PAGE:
# PEP 327: Decimal Data Type

Discussion in 'Python' started by Batista, Facundo, Jan 30, 2004.

1. ### Batista, FacundoGuest

I'm proud to announce that the PEP for Decimal Data Type is now published
under the python.org structure:

http://www.python.org/peps/pep-0327.html

This wouldn't has been possible without the help from Alex Martelli, Aahz,
Tim Peters, David Goodger and c.l.p itself.

After the pre-PEP roundups the features are almost established. There is not
agreement yet on how to create a Decimal from a float, in both explicit and
implicit constructions.

I depend on settle that to finish the test cases and actually start to work
on the code.

I'll apreciate any feedback. Thank you all in advance.

.. Facundo

Batista, Facundo, Jan 30, 2004

2. ### Stephen HorneGuest

On Fri, 30 Jan 2004 09:49:05 -0300, "Batista, Facundo"
<> wrote:

>I'll apreciate any feedback. Thank you all in advance.

My concern is that many people will use a decimal type just because it
is there, without any consideration of whether they actually need it.

95% of the time or more, all you need to do to represent money is to
use an integer and select appropriate units (pence rather than pounds,
cents rather than dollars, etc) so that the decimal point is just a
presentation issue when the value is printed/displayed but is never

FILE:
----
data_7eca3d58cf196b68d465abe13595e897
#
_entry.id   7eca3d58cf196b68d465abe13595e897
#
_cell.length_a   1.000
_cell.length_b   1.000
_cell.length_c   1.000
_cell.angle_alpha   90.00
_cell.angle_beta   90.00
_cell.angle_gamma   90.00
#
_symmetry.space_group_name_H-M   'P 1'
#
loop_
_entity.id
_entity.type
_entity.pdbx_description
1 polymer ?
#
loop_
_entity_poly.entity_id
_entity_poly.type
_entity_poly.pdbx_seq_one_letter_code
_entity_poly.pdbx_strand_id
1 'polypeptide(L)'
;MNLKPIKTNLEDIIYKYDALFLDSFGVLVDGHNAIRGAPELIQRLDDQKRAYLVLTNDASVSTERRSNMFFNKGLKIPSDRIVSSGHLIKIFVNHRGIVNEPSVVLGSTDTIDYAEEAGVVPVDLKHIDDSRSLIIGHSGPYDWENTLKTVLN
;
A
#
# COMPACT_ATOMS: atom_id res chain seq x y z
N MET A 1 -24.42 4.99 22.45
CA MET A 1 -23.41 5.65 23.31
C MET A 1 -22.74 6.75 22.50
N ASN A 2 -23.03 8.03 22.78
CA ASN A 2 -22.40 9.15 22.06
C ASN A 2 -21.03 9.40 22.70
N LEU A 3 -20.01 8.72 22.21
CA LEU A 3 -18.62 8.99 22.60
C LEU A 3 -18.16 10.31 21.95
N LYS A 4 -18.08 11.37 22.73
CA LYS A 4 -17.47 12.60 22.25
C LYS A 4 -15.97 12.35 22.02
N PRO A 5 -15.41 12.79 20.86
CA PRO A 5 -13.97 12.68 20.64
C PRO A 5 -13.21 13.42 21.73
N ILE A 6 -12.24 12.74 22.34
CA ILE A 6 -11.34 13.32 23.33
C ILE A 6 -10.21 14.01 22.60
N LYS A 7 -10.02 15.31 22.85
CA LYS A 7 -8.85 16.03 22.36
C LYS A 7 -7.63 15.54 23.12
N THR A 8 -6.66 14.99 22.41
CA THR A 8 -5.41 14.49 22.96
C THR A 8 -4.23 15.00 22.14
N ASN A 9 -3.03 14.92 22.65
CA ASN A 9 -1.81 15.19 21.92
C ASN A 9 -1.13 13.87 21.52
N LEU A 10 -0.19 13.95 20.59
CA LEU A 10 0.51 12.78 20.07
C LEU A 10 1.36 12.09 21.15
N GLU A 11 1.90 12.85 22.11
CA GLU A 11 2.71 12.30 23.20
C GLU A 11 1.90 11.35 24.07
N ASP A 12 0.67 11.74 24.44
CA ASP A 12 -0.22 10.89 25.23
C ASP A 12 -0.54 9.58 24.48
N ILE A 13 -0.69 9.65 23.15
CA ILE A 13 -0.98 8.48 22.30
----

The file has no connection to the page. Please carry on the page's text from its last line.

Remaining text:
needed in the internal representation.

That said, there are cases where a decimal type would be genuinely
useful. Given that, my only comment on the PEP is that a decimal
literal might be a good idea - identical to float literals but with a
'D' appended, for instance.

I wouldn't mention it now, seeing it as an issue for after the library
itself has matured and been proven, except for the issue of implicit
conversions. Having a decimal literal would add another class of
errors with implicit conversions - it would be very easy to forget the
'D' on the end of a literal, and to get an imprecise float implicitly
converted to decimal rather than the precise decimal literal that was
intended.

I don't know what the solution should be, but I do think it needs to
be considered.

--
Steve Horne

steve at ninereeds dot fsnet dot co dot uk

Stephen Horne, Jan 30, 2004

3. ### Christopher KopplerGuest

On Fri, 30 Jan 2004 16:03:55 +0000, Stephen Horne
<> wrote:

[snip]
>
>That said, there are cases where a decimal type would be genuinely
>useful. Given that, my only comment on the PEP is that a decimal
>literal might be a good idea - identical to float literals but with a
>'D' appended, for instance.

Or, maybe if money is being represented, appending a '\$'?

*ducks*

Just-couldn't-resist-ly yours,

--
Christopher

Christopher Koppler, Jan 30, 2004
4. ### Guest

Stephen Horne wrote:
>
> I don't know what the solution should be, but I do think it needs to
> be considered.
>

The C and C++ people have agreed. The next standards for those
languages, whenever they come out, are supposed to include decimal
floating point as a standard data type. The number of decimal
places required is also profuse, something up around 25-30 places,
more than current hardware, eg IBM mainframes, supports.

If python adds decimal data, it probably ought to be consistent with C